Good afternoon dear readers.
Despite the gawdawful hot weather last week and a marvelous visit from out-of-town friends, I've been slowly but surely getting work done. The website work continues, and there will be further updates to come, of course. In the meantime, however, I want to tell you about my summer class.
I've always been interested in graphic novel and comic art and opted to take an eight-week course on comic illustration this summer. It's intense; we meet for six hours every Tuesday, and the goal for the course is to end up with a 10 page mini-comic in addition to weekly assignments. (The homework for this week alone was eight chapters of reading and ten pages of original sketches.) The first class was great - there were ten of us in the classroom: five undergrads, two grad students, and three teachers (Jessica Abel, Keith Mayerson, and Tom Harte - all amazing comic/graphic novel artists) - and after the requisite hello-my-name-is, we covered a pretty solid introduction to comic illustration. Finally during the last hour of class, we took a trip down to MOCCA, the Museum of Comic and Cartoon Art (if you've never been, I definitely recommend a trip). It was a crazy intense but excellent first day.
Since last Tuesday, I've already been challenged a few times for taking the class. If I do picture books, why turn now to comics and graphic novels? Well, dear reader, I shall tell you. I decided to take the class because I've been searching for a way to tell older stories. Of course I'm still doing quite a bit of writing, but I had hoped to find a visual medium for these stories... as such, I turned to graphic novels, thinking that perhaps I could explore some of my ideas (for an older audience) in this way.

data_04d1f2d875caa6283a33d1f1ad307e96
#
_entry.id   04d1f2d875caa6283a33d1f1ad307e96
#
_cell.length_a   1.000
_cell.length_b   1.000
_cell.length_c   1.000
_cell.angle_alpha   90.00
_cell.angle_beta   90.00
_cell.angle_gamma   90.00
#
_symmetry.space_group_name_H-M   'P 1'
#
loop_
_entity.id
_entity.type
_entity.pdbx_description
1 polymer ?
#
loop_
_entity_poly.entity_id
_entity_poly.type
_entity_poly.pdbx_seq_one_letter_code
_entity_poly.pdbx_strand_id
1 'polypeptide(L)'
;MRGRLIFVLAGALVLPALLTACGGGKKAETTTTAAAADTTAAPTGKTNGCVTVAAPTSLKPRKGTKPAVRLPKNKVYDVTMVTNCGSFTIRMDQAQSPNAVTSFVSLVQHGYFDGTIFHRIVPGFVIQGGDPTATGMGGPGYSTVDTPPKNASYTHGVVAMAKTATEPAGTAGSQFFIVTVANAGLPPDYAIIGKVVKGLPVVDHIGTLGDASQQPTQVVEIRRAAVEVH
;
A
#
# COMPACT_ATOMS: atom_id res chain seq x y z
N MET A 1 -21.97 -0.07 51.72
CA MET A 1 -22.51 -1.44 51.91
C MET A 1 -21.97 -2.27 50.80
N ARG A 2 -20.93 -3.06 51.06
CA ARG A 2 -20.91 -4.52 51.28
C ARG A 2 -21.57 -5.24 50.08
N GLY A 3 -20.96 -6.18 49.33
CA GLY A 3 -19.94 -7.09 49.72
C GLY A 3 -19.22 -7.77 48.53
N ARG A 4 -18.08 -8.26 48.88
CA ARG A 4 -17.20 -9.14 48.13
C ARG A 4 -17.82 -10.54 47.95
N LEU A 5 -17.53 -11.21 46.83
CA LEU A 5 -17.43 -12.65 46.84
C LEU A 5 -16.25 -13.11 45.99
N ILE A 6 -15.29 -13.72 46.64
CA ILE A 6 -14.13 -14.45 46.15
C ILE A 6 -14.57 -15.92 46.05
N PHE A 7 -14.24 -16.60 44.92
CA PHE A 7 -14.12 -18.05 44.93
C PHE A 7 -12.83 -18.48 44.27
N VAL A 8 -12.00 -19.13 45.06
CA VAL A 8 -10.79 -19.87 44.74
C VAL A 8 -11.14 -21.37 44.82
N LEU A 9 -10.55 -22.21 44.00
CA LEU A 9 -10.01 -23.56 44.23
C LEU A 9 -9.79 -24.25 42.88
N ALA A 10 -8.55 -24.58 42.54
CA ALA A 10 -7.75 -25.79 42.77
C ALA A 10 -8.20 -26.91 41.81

And yet... despite wanting to tell "older"/"more mature" stories, my first inclination and often my most coherent and developed ideas are for kids. Hmm...
Tom's advice was to go with our first instinct for the mini-comic. It was excellent advice, and I've been working all week on a comic geared for kids based on an idea that came to me in April. I thought it might be interesting to post some of the first early sketches.
On the subway one morning this past April, I drew this guy:
Which led me to this sketch:
That same day, I came up with a second character:
And I started to get to know her a little bit:
And then for whatever reason, I found myself doodling a couple pages of rats:
And finally from these character sketches, a story started to emerge:
And thus, The Peddler and the Storyteller:
All of the sketches posted above are from April and May. It wasn't until the class on Tuesday that I began to think that they might do very well as the subject for my mini-comic. Their story is ultimately going to be much longer than 10 pages, but this may very well serve as the introduction to the larger book. So I started attempting and experimenting some scribbly sketches of possible layouts:
I have the first eight pages of preliminary sketches done. Two more to go before tomorrow, so I shall leave you all now and return to my drawing board. Have a lovely week everyone. Until next time!
*That particular page of my journal features a marvelous passage from a book of short stories by Neil Gaiman:
"[It] occurs to me that the peculiarity of most things we think of as fragile is how tough they truly are. There were tricks we did with eggs, as children, to show how they were, in reality, tiny load-bearing marble halls; while the beat of the wings of a butterfly in the right place, we are told, can create a hurricane across an ocean. Hearts may break, but hearts are the toughest of muscles, able to pump for a lifetime, seventy times a minute, and scarcely falter along the way. Even dreams, the most delicate and intangible of things, can prove remarkably difficult to kill.
"Stories, like people and butterflies and songbirds' eggs and human hearts and dreams, are also fragile things, made up of nothing stronger or more lasting than twenty-six letters and a handful of punctuation marks. Or they are words on the air, composed of sounds and ideas--abstract, invisible, gone once they've been spoken--and what could be more frail than that? But some stories, small, simple tales of miracles and monsters, have outlasted all the people who told them, and some of them have outlasted the lands in which they were created."